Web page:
Distribute index cards and markers. Set a topic, e.g. one of the following:
How did you feel during the iteration?
What was the most remarkable moment?
What was the biggest problem?
What did you long for?
If the last iteration had been a circus performance, what part did you play? Juggler, funambulist, clown, knife-thrower, ...
Ask the team members to draw their answer. Post all drawings on a whiteboard. For each drawing let people guess what it means, before the artist explains it. Metaphors open new viewpoints and create a shared understanding.
Participants write down significant events and order them chronologically Source:
Divide into groups with 5 or less people each. Distribute cards and markers. Give participants 10min to note down memorable and / or personally significant events. It's about gathering many perspectives. Consensus would be detrimental. All participants post their cards and order them. It's okay to add cards on the fly. Analyze. Color Coding can help to see patterns, e.g.:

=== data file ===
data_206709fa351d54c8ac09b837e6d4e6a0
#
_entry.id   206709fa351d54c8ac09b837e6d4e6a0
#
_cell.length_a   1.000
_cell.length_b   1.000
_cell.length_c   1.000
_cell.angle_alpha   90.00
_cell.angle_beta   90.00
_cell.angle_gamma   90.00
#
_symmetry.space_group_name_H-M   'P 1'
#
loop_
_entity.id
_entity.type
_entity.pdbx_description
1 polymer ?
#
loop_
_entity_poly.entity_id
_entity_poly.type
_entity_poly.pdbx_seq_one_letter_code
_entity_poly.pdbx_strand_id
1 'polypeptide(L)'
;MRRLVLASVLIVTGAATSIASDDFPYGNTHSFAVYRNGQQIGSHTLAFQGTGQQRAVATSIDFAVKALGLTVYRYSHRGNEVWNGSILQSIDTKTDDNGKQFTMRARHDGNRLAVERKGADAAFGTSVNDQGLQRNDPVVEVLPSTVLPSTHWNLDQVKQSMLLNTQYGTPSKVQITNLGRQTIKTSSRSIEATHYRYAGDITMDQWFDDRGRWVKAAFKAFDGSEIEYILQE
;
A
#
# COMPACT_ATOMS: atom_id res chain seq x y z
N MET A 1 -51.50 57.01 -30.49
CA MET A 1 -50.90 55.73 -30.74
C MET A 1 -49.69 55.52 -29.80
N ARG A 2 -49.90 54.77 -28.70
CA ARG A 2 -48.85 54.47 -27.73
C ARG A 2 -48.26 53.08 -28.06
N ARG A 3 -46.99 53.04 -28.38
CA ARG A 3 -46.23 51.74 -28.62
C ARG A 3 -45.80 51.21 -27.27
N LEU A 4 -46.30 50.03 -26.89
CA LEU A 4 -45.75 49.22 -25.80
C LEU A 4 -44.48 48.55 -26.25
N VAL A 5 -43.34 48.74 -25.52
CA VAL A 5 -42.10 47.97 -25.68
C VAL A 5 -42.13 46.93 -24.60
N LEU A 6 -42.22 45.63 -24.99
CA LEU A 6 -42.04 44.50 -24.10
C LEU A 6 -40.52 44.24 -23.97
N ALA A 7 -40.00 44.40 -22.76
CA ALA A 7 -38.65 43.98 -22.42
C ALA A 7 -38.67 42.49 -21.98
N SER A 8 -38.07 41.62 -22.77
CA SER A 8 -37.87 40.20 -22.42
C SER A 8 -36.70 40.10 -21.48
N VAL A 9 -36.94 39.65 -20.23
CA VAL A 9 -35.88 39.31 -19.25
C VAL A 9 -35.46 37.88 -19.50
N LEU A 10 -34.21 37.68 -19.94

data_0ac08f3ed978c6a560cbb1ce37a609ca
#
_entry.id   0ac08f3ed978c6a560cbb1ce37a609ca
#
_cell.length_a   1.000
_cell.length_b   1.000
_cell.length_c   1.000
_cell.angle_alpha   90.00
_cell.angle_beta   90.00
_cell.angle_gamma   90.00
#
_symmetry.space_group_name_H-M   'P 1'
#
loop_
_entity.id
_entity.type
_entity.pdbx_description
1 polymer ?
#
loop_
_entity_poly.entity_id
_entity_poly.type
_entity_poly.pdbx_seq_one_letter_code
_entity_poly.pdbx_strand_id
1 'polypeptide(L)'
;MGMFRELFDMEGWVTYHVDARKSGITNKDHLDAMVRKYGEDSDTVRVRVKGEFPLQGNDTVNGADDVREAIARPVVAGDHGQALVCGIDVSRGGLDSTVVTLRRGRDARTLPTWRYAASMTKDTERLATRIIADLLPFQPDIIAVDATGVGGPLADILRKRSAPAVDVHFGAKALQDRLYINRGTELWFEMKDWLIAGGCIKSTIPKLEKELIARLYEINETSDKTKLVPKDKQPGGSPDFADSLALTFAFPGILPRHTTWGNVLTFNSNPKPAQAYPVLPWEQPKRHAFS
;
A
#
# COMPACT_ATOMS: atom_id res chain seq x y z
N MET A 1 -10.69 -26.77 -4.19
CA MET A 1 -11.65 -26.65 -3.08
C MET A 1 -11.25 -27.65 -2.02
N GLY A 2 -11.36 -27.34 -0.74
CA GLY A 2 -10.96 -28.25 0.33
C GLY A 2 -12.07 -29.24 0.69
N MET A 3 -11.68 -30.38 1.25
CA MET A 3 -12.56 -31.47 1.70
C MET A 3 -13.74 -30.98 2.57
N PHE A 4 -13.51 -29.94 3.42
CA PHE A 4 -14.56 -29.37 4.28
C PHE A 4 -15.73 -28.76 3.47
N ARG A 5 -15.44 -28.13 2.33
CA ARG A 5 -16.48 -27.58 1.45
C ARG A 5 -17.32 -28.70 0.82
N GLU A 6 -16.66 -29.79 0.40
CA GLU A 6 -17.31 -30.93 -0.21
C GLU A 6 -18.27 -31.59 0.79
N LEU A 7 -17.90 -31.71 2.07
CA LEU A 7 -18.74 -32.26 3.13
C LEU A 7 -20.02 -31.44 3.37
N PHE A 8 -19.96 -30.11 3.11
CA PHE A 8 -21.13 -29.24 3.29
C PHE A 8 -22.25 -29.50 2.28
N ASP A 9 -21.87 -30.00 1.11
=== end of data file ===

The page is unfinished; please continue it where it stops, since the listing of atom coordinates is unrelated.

Hand out sticky notes and markers. Write the big problem you want to solve onto a note and stick it to the top of a wall or big board. Ask the participants to write down ideas of what they can do to solve the problem. Post them one level below the original problem. Repeat this for each note on the new level. For every idea ask whether it can be done in a single iteration and if everyone understands what they need to do. If the answer is no, break it down and create another level in the problem solving tree.
Once you have lower levels that are well understood and easy to implement in a single iteration, dot vote to decide which to tackle in the next iteration.
Prepare 3 flip chart papers titled 'Helped', 'Hindered', and 'Hypothesis' (suggestions for things to try out). Ask participants to help you grow and improve as a facilitator by writing you sticky notes and signing their initials so that you may ask questions later.